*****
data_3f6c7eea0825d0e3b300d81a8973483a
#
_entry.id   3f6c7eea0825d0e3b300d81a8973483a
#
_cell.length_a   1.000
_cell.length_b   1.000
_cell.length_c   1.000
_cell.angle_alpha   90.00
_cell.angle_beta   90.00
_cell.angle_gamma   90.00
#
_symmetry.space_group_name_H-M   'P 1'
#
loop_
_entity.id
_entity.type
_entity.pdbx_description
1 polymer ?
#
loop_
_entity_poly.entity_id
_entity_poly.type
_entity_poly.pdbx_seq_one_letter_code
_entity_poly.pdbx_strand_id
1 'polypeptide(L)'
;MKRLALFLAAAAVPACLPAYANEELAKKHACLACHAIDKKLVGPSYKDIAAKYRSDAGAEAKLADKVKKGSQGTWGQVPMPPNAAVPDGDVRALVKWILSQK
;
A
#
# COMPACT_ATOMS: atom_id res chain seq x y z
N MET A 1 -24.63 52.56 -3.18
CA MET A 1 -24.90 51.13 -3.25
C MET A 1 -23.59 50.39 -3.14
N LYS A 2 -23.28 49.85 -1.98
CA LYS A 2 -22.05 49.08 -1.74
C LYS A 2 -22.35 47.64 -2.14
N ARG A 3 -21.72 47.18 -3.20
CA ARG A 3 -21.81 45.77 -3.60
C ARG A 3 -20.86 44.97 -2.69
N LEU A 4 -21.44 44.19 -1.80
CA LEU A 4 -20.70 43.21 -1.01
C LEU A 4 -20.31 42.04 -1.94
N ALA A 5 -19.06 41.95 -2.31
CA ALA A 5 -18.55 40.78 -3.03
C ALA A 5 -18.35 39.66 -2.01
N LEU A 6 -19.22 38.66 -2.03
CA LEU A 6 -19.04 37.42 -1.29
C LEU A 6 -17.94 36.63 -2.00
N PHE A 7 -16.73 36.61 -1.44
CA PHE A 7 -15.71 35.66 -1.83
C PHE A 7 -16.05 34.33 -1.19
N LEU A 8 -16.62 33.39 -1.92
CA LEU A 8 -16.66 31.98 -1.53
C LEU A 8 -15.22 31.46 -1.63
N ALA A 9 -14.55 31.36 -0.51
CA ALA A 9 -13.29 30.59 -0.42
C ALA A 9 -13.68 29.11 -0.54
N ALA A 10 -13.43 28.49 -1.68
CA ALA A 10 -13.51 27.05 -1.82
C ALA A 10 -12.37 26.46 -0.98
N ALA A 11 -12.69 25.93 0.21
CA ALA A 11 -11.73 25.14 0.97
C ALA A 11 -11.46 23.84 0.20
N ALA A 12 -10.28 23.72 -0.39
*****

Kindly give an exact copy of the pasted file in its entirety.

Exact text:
data_3f6c7eea0825d0e3b300d81a8973483a
#
_entry.id   3f6c7eea0825d0e3b300d81a8973483a
#
_cell.length_a   1.000
_cell.length_b   1.000
_cell.length_c   1.000
_cell.angle_alpha   90.00
_cell.angle_beta   90.00
_cell.angle_gamma   90.00
#
_symmetry.space_group_name_H-M   'P 1'
#
loop_
_entity.id
_entity.type
_entity.pdbx_description
1 polymer ?
#
loop_
_entity_poly.entity_id
_entity_poly.type
_entity_poly.pdbx_seq_one_letter_code
_entity_poly.pdbx_strand_id
1 'polypeptide(L)'
;MKRLALFLAAAAVPACLPAYANEELAKKHACLACHAIDKKLVGPSYKDIAAKYRSDAGAEAKLADKVKKGSQGTWGQVPMPPNAAVPDGDVRALVKWILSQK
;
A
#
# COMPACT_ATOMS: atom_id res chain seq x y z
N MET A 1 -24.63 52.56 -3.18
CA MET A 1 -24.90 51.13 -3.25
C MET A 1 -23.59 50.39 -3.14
N LYS A 2 -23.28 49.85 -1.98
CA LYS A 2 -22.05 49.08 -1.74
C LYS A 2 -22.35 47.64 -2.14
N ARG A 3 -21.72 47.18 -3.20
CA ARG A 3 -21.81 45.77 -3.60
C ARG A 3 -20.86 44.97 -2.69
N LEU A 4 -21.44 44.19 -1.80
CA LEU A 4 -20.70 43.21 -1.01
C LEU A 4 -20.31 42.04 -1.94
N ALA A 5 -19.06 41.95 -2.31
CA ALA A 5 -18.55 40.78 -3.03
C ALA A 5 -18.35 39.66 -2.01
N LEU A 6 -19.22 38.66 -2.03
CA LEU A 6 -19.04 37.42 -1.29
C LEU A 6 -17.94 36.63 -2.00
N PHE A 7 -16.73 36.61 -1.44
CA PHE A 7 -15.71 35.66 -1.83
C PHE A 7 -16.05 34.33 -1.19
N LEU A 8 -16.62 33.39 -1.92
CA LEU A 8 -16.66 31.98 -1.53
C LEU A 8 -15.22 31.46 -1.63
N ALA A 9 -14.55 31.36 -0.51
CA ALA A 9 -13.29 30.59 -0.42
C ALA A 9 -13.68 29.11 -0.54
N ALA A 10 -13.43 28.49 -1.68
CA ALA A 10 -13.51 27.05 -1.82
C ALA A 10 -12.37 26.46 -0.98
N ALA A 11 -12.69 25.93 0.21
CA ALA A 11 -11.73 25.14 0.97
C ALA A 11 -11.46 23.84 0.20
N ALA A 12 -10.28 23.72 -0.39